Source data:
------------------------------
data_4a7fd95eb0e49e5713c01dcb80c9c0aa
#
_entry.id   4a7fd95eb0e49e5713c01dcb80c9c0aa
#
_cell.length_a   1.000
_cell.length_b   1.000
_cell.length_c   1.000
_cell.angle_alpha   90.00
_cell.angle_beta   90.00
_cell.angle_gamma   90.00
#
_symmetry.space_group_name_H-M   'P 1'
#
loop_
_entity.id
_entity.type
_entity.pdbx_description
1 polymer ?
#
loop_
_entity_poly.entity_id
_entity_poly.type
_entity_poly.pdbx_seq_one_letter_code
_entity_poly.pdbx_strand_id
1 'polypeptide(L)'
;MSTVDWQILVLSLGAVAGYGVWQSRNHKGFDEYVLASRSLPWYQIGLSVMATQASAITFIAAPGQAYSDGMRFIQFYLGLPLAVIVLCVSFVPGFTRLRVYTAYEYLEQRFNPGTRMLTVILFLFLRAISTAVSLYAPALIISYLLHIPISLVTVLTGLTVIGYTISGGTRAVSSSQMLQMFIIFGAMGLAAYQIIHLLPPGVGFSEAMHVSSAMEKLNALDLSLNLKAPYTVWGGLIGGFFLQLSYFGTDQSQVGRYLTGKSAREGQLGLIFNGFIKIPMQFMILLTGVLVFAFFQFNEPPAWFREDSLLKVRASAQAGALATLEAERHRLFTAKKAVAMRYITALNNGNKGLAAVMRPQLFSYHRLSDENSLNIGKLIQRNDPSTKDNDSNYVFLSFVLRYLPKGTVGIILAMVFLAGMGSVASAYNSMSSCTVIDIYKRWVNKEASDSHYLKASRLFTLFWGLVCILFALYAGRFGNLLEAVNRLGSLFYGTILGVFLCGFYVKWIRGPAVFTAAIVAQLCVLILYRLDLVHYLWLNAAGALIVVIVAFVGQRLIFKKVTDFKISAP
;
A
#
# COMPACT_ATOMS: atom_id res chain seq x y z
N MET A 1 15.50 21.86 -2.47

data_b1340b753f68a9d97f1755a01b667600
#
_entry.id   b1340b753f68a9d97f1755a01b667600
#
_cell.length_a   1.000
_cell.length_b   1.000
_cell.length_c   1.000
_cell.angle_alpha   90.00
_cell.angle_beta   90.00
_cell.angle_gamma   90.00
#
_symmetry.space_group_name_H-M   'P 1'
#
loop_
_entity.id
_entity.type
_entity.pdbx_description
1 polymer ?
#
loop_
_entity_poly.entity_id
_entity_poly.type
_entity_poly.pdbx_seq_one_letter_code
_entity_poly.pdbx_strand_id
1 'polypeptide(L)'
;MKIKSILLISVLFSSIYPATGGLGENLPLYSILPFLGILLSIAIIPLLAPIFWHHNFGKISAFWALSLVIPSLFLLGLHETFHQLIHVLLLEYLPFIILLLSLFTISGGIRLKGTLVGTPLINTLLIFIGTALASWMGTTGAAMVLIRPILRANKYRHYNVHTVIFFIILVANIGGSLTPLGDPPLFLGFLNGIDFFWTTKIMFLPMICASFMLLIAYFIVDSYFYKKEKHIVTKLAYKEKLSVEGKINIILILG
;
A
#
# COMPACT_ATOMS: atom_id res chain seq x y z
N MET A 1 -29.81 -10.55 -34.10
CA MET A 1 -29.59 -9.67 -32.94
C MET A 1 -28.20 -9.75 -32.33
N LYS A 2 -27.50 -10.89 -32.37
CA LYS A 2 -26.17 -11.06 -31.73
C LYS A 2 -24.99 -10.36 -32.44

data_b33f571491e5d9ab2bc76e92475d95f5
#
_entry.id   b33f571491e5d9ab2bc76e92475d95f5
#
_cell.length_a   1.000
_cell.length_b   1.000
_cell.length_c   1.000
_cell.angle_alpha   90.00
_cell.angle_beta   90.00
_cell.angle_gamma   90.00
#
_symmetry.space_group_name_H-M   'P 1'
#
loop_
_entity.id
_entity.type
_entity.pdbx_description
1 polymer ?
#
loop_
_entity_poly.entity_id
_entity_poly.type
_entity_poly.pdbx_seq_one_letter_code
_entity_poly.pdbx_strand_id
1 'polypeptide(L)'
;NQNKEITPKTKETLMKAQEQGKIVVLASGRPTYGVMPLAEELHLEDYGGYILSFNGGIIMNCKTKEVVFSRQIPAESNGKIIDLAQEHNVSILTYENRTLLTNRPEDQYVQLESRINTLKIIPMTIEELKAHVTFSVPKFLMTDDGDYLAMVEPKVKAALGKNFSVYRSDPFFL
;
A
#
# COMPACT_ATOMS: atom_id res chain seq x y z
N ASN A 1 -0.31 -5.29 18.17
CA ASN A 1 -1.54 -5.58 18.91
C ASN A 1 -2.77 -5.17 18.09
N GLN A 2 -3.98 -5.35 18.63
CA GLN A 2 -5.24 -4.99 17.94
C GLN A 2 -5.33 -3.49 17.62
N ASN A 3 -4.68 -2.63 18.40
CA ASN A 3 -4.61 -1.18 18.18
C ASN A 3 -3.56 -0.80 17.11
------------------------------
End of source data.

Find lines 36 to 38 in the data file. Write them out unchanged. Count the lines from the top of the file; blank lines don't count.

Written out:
_cell.length_a   1.000
_cell.length_b   1.000
_cell.length_c   1.000